Skip to content

ADT

ADT, Hackney, 2006

“ADT” burglar alarm, Hackney • Now for some monograms, ie the easy logo solution of joining initials together in various arty / random ways. Here’s a pretty famous one – […]
ADT, Hackney, 2006

“ADT Security Systems”, Hackney: wonky

ADT Security Systems "ADT Security Systems" burglar alarm, Hackney • ADT is so familiar it's easy to overlook the logo, which is actually a rather wonkily-drawn three-letter monogram. Just for a change here's a variation on the famous yellow hexagon, and on its side, too. • Spotted: Shacklewell Lane, Hackney, London, E8, England, 2012 • Politics: In the Labour constituency of Hackney North and Stoke Newington
“ADT Security Systems”, Hackney: wonky

Ghost under “ADT”, Tower Hamlets: last gasp

Ghost under "ADT" burglar alarm, Tower Hamlets • Now onto ghost alarms that have been cruelly obliterated by newer models. I reckon this round-cornered square can only be the last gasp of a tupperware box-shaped Securicor Granley (or one of its spin-offs). At least it got replaced with a sounder that matches. • Spotted: Coventry Road, Tower Hamlets, London, E2, England, 2007 • Politics: In the Labour constituency of Bethnal Green and Bow
Ghost under “ADT”, Tower Hamlets: last gasp

“ADT”, Hackney: Cyberman piping

"ADT" burglar alarms, Hackney • I spotted these above an art gallery (Hoxton Square's full of them), and though not quite as impressive as the Design Museum's "Daisy" ADTs, it still looks a bit like a crappy art installation. To put it in art-speak, there's a poignant narrative tension in the way the lower ADT has been eternally blocked from joining its elevated companion by the Cyberman-esque piping snuggling round its head. And there's a cubist element in the repeated angles reminiscent of Paul Noble's Nobson Newtown, an immense pencil-drawn metropolis of everyday turd-folk presented in isometric projection (I'm not making this up) ... surely a contender for the Turner Prize next year. OK, that's enough spurious justification of a boring shot of two ADT burglar alarms. • Spotted: Hoxton Square, Hackney, London, N1, England, 2010 • Politics: In the Labour constituency of Hackney South and Shoreditch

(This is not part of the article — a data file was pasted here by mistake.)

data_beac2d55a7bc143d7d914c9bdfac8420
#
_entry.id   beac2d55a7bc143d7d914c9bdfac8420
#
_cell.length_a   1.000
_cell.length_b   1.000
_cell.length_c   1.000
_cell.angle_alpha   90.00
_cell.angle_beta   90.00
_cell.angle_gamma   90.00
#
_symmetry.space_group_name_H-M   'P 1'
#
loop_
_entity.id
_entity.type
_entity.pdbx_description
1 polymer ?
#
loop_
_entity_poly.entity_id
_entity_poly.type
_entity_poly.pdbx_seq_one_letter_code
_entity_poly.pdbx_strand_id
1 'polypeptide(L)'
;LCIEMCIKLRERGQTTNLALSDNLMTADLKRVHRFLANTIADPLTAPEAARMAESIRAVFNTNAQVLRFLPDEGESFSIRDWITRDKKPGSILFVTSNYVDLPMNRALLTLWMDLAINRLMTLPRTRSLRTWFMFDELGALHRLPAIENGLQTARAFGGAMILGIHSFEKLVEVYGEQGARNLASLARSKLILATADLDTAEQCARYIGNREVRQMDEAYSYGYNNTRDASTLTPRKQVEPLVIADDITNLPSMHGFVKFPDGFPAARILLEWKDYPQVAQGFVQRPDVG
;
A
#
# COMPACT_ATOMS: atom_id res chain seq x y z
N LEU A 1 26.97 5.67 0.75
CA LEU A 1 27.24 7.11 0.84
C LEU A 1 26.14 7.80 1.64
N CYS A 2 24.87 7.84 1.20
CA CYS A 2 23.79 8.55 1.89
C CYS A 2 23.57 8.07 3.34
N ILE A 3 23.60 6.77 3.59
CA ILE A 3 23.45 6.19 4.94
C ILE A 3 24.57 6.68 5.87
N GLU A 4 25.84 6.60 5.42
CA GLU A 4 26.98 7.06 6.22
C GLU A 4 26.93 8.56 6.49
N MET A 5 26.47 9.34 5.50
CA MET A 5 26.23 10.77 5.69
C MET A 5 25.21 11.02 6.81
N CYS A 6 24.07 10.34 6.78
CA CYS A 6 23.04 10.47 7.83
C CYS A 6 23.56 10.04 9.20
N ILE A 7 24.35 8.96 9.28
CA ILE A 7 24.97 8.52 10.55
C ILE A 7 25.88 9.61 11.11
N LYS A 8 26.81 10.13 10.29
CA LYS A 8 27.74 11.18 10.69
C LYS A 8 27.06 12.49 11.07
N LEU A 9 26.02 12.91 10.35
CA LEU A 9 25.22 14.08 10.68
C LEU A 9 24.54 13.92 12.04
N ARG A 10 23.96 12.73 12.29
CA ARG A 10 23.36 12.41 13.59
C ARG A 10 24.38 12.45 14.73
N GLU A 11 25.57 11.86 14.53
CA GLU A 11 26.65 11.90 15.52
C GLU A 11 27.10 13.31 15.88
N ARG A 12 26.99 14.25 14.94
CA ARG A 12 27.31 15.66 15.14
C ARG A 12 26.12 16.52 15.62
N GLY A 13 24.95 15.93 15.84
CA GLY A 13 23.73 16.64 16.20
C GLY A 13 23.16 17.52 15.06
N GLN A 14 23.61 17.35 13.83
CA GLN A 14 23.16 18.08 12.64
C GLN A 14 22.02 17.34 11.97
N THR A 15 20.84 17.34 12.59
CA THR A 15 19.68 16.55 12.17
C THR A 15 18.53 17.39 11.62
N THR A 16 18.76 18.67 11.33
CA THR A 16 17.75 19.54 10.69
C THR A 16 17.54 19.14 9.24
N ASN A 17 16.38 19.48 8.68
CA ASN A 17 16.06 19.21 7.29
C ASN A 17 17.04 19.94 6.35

“ADT”, Hackney: Cyberman piping

“ADT”, Southwark: daisy chain

"ADT" burglar alarms, Southwark • I often find clusters of bell boxes, but they're usually random and mis-matched. However now and then I come across groups of identical sounders arranged into geometrical compositions, which – to use a fine art term – I think of as burglar alarm "multiples". This one takes the biscuit: six plastic daisies with ADT alarms as their centres, dancing across a wide white wall. It was a temporary installation on the side of London's Design Museum in 2005, but I never found out what it was in aid of. I quite liked the mystery, but after 30 seconds on Google I've discovered it was Daisy T from Sweet Dreams Security, "the ADT alarmbox flower attachment [that] transforms your existing alarmbox from dull and dreary to chirpy and cheery". In the mid-noughties the firm, brainchild of ex-graphic designer Matthias Megyeri, made some amazingly cute security products – from a CCTV camera disguised as a cat and butterfly-studded razor wire to teddybear padlocks and heart-shaped chain links (which sounds more like high-end bondage gear than a burglar deterrent). Apparently Megyeri was struck by the bizarre mixture of security and kitsch he saw on London homes, as compared with his native Stuttgart in Germany – especially all the ADT sounders – and set out to combine the two "to change the visual language of security products from depressing to seriously humorous". • Spotted: Shad Thames, Southwark, London, SE1, England, 2005 • Politics: In the Liberal Democrat constituency of Bermondsey and Old Southwark